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Stephen Colle, Fleishman Hillard

“We think underlying inflation is currently between 3.5% and 4%, almost double the midpoint target of 2%. Inflation is unlikely to stabilize at 2% by the end of 2023. An inflation rate of three percent is much more achievable.

“That means, together with recent economic data on spending and jobs, we do not expect the Bank of Canada to announce rate cuts until 2024. There are certainly upside risks around higher energy prices in the coming months, as OPEC recently announced it is cutting supply.

“There are increasing signs of a shift in sentiment from inflation as the main concern to recession as the economy continues to slow.

“While the unemployment rate remains historically low, we expect a recession in the second half of the year to further fuel the shift in sentiment as the central bank begins to rethink its monetary policy.”

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Jay Zhao-Murray, Foreign Exchange Market Analyst, Monex Canada

“The overall conclusion of the report is that, with headline inflation decelerating sharply and core pressures unchanged or marginally improved, depending on the measure, the Bank of Canada is likely to view this print as in line with its current forecast for three by the middle of the year. . However, it is worth emphasizing that these are three consecutive months in which sequential inflation has been well above target, with values ​​of 0.5 percent, 0.4 percent and 0.5 percent month over month from January through March. However, to be consistent with two percent per year, the monthly readings would have to be much lower, around 0.165 percent. In addition, while three-month core prices slowed sharply from the seven to eight percent zone last May to the three to four percent zone last August, we’ve seen many months of slow, squeezing progress in these metrics. There is good reason for the Bank of Canada to be concerned about the upside risk of more stubborn-than-expected services inflation, and while today’s report doesn’t scream “hike next meeting”, we still see a significant risk of the Bank raising again this cycle.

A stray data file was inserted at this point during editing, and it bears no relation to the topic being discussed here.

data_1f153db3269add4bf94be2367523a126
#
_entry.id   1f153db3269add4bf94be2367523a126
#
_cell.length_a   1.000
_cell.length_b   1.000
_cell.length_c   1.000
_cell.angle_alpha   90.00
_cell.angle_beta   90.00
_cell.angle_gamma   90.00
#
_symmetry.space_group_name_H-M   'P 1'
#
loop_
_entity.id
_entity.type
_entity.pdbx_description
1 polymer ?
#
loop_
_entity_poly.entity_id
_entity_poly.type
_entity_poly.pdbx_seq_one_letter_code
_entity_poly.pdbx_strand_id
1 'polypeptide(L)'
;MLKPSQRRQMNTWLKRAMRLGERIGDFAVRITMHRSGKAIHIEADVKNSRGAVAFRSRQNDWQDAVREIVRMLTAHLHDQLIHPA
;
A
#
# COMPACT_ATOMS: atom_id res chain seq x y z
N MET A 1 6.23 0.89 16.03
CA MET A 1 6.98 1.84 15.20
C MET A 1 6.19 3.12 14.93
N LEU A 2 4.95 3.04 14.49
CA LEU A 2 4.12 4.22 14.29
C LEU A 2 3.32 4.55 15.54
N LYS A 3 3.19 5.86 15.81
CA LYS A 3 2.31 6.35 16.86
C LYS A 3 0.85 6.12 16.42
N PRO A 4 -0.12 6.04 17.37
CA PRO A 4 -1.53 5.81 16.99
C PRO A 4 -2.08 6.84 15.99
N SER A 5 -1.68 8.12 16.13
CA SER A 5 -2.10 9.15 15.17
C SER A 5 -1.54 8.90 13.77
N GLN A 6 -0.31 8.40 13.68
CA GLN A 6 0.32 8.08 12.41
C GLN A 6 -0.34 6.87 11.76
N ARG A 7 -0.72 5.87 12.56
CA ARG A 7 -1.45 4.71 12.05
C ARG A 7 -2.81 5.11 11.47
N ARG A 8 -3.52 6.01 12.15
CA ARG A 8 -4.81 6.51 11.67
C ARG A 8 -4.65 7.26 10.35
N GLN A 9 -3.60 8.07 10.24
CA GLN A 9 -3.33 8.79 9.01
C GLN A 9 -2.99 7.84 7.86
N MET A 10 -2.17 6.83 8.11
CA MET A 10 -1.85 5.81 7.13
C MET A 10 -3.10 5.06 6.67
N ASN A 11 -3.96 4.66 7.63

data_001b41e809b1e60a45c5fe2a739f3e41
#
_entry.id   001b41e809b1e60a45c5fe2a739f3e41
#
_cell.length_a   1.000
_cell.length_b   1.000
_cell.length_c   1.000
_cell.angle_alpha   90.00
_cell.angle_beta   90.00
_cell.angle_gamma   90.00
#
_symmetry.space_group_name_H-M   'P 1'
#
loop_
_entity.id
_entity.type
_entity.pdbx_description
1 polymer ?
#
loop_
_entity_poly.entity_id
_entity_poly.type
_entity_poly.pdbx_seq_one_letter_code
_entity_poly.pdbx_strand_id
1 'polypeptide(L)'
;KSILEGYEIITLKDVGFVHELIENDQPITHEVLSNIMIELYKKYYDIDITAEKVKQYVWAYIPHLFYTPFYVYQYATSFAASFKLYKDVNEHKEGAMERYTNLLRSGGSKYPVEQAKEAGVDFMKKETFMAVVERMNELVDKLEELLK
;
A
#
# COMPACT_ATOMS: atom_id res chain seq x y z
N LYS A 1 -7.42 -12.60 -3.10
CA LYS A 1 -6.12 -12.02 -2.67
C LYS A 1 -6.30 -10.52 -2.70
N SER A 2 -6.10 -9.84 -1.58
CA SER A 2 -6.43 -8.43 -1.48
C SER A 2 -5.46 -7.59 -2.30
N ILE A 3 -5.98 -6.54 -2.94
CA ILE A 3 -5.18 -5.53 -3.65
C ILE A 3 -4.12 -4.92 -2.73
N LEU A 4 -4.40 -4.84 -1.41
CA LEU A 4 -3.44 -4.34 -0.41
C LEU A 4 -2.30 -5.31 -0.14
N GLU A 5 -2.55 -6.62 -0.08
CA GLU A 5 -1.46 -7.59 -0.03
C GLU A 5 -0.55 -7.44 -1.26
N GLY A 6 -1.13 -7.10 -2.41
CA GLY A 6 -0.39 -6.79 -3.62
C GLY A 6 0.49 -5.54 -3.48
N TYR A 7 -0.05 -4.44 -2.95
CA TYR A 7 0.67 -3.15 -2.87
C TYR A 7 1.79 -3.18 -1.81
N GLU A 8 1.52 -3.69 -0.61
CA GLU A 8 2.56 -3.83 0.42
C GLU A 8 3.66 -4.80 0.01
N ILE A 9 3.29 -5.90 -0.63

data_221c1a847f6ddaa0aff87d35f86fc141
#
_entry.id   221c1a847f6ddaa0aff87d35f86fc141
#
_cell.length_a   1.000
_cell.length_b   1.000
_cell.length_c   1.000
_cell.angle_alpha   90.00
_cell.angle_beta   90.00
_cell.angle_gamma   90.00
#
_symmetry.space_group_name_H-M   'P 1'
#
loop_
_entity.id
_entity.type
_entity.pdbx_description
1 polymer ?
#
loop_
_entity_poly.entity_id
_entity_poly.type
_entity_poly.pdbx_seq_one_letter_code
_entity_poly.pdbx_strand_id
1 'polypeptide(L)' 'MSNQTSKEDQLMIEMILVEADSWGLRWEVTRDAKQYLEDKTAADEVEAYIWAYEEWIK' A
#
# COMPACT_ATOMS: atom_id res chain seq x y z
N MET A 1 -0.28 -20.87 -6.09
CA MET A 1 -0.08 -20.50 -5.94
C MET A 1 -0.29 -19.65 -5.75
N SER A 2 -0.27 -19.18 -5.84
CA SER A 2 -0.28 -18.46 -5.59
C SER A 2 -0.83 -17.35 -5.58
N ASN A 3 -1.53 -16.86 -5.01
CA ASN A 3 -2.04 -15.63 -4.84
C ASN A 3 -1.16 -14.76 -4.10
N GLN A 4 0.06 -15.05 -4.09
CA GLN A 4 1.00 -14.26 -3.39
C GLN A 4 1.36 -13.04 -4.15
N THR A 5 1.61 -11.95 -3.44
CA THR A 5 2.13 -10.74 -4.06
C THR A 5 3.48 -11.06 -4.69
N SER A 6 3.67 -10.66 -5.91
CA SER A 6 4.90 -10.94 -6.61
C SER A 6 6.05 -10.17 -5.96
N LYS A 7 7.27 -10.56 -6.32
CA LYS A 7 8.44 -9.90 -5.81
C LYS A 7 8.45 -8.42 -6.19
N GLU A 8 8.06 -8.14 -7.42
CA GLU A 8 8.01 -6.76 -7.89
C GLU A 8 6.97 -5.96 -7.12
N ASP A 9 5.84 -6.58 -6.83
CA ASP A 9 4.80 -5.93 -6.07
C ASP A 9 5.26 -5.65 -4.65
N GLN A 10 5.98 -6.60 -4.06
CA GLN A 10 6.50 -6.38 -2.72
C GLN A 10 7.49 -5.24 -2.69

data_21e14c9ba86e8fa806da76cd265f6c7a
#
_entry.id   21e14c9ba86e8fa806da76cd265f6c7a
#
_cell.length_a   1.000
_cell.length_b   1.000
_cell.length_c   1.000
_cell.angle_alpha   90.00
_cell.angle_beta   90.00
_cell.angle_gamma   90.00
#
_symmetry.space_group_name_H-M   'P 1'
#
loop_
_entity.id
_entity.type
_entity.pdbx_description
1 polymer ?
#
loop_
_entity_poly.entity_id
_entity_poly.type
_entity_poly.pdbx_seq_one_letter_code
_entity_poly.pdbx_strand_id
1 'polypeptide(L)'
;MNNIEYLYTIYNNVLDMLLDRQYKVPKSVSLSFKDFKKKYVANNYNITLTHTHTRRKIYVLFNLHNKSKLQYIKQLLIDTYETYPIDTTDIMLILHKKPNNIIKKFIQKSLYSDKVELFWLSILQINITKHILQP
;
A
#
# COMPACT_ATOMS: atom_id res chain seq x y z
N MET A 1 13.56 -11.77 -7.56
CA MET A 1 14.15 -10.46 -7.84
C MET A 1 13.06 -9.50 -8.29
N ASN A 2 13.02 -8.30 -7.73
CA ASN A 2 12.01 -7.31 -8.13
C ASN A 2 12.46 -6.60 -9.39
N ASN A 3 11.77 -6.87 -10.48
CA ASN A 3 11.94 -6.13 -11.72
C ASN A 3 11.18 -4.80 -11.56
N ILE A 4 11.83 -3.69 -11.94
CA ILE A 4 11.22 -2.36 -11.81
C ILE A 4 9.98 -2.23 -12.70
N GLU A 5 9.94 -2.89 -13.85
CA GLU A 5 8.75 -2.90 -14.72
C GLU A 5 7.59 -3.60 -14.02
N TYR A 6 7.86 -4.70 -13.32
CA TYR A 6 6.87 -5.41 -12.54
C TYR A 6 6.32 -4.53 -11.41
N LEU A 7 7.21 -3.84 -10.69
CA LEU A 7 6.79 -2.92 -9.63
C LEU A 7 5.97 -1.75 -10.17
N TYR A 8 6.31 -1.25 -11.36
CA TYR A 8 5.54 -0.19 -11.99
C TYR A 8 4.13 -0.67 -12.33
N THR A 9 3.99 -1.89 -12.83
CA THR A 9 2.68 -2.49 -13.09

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“Based on the composition, none of the major aggregates saw prices fall outright in March. Even gasoline prices, which according to StatCan were the main driver of lower inflation in the past 12 months, did not fall in March, but increased by 1.1 percent. In addition, real-time data from GasBuddy shows that gas prices have already risen 12 cents per liter or 8.2 percent in April over the average price from the previous month. The breadth of inflation has also increased significantly, with 79 percent of prices we track rising more than three percent year-on-year, a stark difference from the February report’s figure of 52 percent. ”

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Clari Fan, RBC Economics

“Inflation is still above the Bank of Canada target, but shows continued signs of easing. Last year’s interest rate hikes are expected to continue to trickle down and household indebtedness will increase with a lag. That should continue to slow consumer spending and further ease upcoming price pressures. Core CPI readings are expected to return to about three percent (the top end of the BoC target range) by the end of this year. The BoC is expected to stay on the sidelines until that happens, keeping overnight rates at the current 4.5 percent.”